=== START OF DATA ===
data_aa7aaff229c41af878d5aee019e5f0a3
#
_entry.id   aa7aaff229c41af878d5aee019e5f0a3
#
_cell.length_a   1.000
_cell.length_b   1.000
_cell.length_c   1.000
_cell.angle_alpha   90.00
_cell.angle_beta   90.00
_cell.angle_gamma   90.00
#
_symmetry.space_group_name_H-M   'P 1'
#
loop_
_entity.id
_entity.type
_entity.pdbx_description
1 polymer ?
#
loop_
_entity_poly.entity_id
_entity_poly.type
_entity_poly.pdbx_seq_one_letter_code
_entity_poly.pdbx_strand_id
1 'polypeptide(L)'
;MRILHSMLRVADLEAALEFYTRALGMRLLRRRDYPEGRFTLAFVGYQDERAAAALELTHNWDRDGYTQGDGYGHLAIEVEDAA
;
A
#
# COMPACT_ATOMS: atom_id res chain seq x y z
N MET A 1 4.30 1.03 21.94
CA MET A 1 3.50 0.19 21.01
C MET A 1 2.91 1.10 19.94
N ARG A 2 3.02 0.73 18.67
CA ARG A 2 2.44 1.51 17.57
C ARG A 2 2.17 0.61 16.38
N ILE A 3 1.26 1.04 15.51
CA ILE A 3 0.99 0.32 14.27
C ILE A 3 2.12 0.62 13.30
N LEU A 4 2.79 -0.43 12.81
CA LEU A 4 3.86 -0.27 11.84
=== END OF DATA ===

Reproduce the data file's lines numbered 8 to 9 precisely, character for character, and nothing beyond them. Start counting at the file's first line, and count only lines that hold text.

_cell.angle_alpha   90.00
_cell.angle_beta   90.00